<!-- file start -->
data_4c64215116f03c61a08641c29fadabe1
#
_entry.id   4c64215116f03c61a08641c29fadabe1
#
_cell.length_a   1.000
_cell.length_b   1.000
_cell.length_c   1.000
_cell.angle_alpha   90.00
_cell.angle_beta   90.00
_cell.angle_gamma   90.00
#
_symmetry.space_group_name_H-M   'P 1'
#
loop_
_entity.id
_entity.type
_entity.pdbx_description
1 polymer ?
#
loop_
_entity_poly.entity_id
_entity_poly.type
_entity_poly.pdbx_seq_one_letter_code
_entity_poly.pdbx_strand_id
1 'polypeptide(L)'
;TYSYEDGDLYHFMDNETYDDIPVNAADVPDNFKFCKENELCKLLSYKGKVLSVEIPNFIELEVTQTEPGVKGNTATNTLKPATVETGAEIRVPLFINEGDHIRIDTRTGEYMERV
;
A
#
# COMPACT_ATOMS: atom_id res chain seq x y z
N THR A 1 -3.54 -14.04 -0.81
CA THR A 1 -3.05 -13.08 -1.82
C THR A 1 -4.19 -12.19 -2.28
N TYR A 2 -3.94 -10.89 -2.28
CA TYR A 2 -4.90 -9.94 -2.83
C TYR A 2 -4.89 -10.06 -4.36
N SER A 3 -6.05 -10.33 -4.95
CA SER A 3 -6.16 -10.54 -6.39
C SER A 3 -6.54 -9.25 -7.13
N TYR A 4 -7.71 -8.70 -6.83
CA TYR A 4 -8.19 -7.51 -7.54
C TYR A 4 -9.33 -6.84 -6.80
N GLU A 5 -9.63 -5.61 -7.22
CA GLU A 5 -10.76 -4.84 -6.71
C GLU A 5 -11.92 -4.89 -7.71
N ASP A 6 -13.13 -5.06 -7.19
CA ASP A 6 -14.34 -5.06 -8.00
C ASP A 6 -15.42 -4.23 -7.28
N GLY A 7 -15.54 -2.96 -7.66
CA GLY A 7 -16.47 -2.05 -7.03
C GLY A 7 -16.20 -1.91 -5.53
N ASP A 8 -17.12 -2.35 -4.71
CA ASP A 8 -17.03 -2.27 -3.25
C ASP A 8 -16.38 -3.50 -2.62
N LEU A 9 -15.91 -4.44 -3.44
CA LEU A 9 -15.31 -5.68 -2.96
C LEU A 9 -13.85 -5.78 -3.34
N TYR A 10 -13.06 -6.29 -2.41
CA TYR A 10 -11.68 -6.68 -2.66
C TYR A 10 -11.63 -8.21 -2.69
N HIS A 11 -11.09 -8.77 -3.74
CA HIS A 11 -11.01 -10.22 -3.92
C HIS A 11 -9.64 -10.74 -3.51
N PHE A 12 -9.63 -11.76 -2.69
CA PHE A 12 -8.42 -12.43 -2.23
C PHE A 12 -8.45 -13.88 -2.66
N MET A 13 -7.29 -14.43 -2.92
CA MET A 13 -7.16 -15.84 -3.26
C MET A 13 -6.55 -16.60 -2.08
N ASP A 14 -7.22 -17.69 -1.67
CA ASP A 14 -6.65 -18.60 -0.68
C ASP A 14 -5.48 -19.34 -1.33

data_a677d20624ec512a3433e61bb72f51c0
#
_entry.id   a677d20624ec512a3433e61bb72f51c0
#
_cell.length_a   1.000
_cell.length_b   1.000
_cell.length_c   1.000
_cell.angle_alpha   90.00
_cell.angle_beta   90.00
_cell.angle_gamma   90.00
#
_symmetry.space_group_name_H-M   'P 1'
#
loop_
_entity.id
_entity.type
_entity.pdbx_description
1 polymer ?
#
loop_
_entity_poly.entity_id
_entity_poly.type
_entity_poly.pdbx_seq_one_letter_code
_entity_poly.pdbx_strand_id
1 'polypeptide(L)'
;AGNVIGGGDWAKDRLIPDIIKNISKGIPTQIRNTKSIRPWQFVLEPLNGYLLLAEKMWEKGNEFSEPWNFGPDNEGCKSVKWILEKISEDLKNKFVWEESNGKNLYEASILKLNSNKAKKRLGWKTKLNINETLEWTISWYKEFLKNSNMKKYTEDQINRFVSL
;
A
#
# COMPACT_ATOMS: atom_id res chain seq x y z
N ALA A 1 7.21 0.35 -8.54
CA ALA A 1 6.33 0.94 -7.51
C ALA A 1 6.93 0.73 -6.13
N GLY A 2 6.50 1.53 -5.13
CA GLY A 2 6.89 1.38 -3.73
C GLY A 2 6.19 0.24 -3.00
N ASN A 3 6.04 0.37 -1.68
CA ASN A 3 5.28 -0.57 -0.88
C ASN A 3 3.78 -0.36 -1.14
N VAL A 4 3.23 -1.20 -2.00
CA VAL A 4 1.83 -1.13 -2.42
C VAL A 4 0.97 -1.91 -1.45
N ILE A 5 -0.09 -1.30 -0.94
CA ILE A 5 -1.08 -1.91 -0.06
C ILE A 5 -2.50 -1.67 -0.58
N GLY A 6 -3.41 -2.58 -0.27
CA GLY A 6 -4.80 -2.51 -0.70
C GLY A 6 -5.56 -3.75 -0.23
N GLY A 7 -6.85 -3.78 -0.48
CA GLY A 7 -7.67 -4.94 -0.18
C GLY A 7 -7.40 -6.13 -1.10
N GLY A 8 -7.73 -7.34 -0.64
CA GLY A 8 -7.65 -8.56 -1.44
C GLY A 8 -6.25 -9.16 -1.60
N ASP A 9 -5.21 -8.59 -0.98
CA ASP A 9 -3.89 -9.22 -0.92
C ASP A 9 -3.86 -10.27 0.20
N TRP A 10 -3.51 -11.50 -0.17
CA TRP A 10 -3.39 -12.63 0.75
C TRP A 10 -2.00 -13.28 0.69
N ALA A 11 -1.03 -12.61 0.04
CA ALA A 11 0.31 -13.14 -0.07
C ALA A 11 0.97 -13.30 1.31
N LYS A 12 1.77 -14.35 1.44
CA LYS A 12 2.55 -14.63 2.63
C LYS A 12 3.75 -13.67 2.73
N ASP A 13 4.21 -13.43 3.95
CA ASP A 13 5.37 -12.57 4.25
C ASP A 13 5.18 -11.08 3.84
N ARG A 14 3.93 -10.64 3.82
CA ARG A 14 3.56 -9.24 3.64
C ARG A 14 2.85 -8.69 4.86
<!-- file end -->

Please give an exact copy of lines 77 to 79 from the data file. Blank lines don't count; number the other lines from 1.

_cell.length_a   1.000
_cell.length_b   1.000
_cell.length_c   1.000